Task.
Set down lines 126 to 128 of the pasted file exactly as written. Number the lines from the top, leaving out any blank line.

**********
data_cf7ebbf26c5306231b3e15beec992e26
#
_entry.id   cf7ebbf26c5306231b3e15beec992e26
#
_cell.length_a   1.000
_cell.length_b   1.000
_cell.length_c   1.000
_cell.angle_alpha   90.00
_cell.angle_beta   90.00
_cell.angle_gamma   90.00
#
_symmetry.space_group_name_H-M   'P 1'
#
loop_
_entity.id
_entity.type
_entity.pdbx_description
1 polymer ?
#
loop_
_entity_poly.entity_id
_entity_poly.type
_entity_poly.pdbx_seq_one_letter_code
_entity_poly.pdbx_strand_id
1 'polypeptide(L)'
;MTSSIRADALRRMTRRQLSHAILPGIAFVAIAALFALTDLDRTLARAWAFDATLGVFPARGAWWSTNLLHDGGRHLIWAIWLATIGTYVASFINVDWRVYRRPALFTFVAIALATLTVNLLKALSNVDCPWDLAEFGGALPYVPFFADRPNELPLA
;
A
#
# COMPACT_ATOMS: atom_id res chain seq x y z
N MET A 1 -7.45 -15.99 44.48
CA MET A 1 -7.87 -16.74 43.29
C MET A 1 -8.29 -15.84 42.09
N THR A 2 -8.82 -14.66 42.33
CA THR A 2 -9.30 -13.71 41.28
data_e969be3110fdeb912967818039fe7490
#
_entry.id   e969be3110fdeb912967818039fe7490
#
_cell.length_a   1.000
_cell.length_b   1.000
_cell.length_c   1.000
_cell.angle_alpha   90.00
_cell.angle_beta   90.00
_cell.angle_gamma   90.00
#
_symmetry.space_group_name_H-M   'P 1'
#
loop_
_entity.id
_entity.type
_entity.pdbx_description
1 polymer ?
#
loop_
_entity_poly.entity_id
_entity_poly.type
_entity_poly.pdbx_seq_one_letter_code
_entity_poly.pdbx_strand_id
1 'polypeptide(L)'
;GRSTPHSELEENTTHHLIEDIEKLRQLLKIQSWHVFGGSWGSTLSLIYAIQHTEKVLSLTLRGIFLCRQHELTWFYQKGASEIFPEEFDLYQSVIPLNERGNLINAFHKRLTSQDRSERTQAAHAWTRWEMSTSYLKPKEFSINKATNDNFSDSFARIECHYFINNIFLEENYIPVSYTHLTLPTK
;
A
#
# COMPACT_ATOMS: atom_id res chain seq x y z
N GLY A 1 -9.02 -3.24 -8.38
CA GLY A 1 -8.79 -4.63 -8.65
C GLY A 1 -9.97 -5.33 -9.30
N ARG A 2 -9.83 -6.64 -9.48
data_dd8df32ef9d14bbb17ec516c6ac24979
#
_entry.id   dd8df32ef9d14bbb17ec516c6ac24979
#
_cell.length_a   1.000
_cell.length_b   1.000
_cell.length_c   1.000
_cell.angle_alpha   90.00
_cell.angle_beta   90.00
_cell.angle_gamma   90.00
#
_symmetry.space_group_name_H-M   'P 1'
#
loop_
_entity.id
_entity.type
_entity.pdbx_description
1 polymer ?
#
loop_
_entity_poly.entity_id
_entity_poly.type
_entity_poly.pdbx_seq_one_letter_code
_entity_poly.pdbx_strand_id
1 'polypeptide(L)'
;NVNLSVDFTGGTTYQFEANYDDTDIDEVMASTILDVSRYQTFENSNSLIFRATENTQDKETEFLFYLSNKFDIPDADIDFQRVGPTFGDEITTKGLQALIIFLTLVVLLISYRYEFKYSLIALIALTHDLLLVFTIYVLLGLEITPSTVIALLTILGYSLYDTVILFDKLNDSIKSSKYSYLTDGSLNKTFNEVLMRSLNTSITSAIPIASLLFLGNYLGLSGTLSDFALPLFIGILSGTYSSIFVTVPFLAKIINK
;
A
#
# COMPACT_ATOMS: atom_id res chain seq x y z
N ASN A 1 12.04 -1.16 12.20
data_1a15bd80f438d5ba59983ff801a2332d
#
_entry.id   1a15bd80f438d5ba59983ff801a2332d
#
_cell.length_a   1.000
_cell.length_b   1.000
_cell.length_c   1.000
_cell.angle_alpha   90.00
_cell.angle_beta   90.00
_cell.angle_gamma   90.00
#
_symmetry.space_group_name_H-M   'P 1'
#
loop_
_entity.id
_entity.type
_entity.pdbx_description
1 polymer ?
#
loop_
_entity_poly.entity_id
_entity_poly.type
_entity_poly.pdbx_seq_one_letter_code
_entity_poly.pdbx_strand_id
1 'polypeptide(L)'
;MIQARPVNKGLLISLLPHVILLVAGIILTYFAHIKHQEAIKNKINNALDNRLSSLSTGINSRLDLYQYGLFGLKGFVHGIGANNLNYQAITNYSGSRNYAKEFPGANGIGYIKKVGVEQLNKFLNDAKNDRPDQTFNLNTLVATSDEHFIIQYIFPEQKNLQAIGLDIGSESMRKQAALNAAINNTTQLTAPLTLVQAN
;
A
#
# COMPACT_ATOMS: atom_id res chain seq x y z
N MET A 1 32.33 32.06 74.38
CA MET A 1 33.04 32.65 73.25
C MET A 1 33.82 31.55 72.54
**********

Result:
;MIQARPVNKGLLISLLPHVILLVAGIILTYFAHIKHQEAIKNKINNALDNRLSSLSTGINSRLDLYQYGLFGLKGFVHGIGANNLNYQAITNYSGSRNYAKEFPGANGIGYIKKVGVEQLNKFLNDAKNDRPDQTFNLNTLVATSDEHFIIQYIFPEQKNLQAIGLDIGSESMRKQAALNAAINNTTQLTAPLTLVQAN
;
A